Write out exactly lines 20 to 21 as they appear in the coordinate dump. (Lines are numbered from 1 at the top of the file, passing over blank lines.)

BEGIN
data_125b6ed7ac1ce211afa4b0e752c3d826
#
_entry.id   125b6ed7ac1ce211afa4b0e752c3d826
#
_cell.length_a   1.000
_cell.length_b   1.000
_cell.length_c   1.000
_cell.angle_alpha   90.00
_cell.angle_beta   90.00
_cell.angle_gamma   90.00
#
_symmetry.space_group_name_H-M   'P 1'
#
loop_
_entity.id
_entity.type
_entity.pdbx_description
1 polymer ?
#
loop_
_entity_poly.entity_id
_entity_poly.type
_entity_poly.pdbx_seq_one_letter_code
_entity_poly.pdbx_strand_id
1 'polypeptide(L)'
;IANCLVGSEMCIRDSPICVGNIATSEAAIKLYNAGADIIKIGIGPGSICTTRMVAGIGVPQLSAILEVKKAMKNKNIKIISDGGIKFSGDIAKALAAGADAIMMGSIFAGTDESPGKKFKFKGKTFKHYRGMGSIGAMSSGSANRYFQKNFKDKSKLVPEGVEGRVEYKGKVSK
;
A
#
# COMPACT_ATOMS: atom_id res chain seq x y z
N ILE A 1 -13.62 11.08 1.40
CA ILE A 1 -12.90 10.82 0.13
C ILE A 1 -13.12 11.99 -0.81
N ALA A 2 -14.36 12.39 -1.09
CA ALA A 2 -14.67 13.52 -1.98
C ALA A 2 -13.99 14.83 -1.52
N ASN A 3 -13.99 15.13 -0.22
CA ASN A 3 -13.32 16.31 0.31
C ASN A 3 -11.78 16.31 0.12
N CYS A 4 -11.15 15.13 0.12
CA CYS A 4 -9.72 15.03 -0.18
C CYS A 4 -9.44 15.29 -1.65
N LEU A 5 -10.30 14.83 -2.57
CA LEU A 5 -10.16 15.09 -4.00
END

loop_
_entity_poly.entity_id